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Nemesis 2: Nebula Reviews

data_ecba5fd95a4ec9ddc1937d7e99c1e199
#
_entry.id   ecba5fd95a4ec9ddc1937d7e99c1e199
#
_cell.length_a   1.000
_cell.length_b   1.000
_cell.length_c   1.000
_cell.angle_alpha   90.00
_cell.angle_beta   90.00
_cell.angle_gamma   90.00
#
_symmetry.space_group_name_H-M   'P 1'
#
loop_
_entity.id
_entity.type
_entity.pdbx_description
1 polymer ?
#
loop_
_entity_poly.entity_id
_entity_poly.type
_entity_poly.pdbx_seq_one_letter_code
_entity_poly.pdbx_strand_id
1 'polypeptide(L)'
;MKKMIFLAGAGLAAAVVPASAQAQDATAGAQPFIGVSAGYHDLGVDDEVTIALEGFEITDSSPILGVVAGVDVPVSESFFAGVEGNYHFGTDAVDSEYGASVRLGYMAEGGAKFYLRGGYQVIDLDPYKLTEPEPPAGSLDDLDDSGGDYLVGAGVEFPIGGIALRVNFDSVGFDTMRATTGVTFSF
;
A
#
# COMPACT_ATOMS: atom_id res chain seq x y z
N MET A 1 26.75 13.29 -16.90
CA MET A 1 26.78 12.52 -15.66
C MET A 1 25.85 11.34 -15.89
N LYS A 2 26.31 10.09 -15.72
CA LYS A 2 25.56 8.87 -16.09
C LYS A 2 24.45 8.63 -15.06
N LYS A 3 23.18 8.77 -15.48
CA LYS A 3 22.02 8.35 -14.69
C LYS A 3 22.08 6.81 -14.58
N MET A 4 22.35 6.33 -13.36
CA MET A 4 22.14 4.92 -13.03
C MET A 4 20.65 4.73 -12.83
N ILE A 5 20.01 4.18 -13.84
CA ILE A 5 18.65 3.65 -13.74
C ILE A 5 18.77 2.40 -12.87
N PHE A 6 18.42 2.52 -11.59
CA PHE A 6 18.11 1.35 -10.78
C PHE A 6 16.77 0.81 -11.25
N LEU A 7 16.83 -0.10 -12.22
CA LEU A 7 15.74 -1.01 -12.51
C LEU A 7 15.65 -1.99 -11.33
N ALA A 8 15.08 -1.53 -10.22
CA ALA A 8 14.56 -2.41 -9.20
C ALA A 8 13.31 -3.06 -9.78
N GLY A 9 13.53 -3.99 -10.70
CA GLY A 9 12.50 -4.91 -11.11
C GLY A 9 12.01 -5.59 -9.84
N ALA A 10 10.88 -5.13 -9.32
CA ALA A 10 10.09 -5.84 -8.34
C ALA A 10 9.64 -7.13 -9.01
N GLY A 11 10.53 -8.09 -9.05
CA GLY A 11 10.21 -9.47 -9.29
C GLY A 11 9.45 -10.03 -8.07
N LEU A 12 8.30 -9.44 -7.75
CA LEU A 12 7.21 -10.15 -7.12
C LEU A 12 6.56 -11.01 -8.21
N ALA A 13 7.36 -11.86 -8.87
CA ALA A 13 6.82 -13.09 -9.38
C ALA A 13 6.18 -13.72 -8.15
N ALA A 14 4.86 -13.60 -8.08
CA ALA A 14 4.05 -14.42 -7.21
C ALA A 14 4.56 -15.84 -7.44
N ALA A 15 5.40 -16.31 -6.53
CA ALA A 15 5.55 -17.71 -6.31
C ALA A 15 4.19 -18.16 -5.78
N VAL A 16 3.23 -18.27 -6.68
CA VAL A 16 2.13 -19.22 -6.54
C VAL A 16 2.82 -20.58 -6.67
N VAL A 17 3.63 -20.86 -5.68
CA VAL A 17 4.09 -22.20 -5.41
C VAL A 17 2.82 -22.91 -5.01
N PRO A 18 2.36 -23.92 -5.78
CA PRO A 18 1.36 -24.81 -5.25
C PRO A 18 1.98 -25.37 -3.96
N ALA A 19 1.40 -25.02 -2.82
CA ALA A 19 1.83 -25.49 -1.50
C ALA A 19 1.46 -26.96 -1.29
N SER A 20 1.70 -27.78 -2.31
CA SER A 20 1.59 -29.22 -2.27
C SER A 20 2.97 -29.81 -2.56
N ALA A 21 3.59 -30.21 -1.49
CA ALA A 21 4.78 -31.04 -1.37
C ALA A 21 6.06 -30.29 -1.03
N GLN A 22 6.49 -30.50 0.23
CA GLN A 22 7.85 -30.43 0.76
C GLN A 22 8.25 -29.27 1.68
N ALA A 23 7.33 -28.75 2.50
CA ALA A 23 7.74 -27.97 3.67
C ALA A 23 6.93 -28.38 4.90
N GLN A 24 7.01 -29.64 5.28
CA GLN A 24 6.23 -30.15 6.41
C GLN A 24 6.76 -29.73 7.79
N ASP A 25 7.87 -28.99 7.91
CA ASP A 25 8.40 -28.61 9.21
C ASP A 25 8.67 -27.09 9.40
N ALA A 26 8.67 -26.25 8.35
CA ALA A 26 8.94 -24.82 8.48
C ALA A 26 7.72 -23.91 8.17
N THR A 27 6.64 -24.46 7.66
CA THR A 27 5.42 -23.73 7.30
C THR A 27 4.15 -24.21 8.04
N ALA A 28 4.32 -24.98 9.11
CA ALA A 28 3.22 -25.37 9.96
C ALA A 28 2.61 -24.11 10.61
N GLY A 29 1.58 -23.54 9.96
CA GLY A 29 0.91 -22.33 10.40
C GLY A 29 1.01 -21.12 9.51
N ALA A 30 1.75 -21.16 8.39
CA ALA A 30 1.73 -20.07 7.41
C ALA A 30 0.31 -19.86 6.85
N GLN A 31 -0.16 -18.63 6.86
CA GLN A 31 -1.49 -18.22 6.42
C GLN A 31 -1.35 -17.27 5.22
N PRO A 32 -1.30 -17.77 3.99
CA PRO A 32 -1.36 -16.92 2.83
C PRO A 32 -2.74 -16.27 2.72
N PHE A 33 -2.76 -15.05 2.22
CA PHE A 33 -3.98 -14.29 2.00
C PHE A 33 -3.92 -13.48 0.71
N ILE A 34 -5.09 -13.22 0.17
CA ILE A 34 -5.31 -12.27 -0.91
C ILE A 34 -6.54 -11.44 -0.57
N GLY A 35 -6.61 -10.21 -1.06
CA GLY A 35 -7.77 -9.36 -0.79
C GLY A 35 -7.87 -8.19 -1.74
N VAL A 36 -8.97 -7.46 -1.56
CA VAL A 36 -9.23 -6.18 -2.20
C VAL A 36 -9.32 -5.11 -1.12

A good example of what a large amount of the straight-to-video market looks like, NEMESIS 2: NEBULA is a poorly concieved, poorly constructed sequel to a movie that wasn't all that good to begin with. In the year 2077, humans have lost the war against the cyborgs. In an attempt to win back the planet, scientists use DNA manipulation to create a mutant human that can save them from extinction. Shortly after the birth of the mutant child, though, the cyborgs send a vicious bounty hunter, Nebula, to destroy the child. Realizing it is the only way to protect her, the humans send her back in time to late twentieth-century Africa, where she is raised by a local tribe. It takes Nebula twenty years to find the girl, Alex (Sue Price), who has by this time become one of the tribe's finest warriors and a leader in their war against the Wotans. Using futuristic firepower, Nebula makes short work of most of the tribe, but Alex eludes him long enough to make it to a nearby Wotan camp, where she can load up on machine guns and grenades. More evenly equipped, the two engage in a gunslinger-style showdown in the middle of camp. NEMESIS 2 is, quite simply, a terrible movie. B-movie fixture Albert Pyun (NEMESIS, THE SWORD AND THE SORCERER), who served as both writer and director, borrows from THE TERMINATOR and PREDATOR to a degree that borders on plagiarism, but still manages to deliver an uncompromisingly boring movie. (The most exciting moments come in the first ten minutes, when the original NEMESIS film is summarized between opening credits.) Alex, for a genetic superwoman, is decidedly one-dimensional: not particularly smart or resourceful, her superpowers seem limited to her sculpted muscles and her ability to stalk a wild boar; while Nebula, for a futuristic killing machine, is surprisingly inept, unable to capture an outclassed and outgunned target. Furthermore, Pyun doesn't even bother to advance the storyline, so by the end of NEMESIS 2 we know nothing more about Alex's role in the war against the cyborgs than we did at the beginning. Still, if you didn't watch the entire film you'd miss the most entertaining part: the ending credits, which list the movie's six dialogue editors and two assistant dialogue editors (a curiously large staff, considering the entire spoken script would fit on the back of a postcard), the "Homeywagon driver" (Ken Merritt), and "Pac Man" the lizard wrangler (Bob Matthews).(Violence.)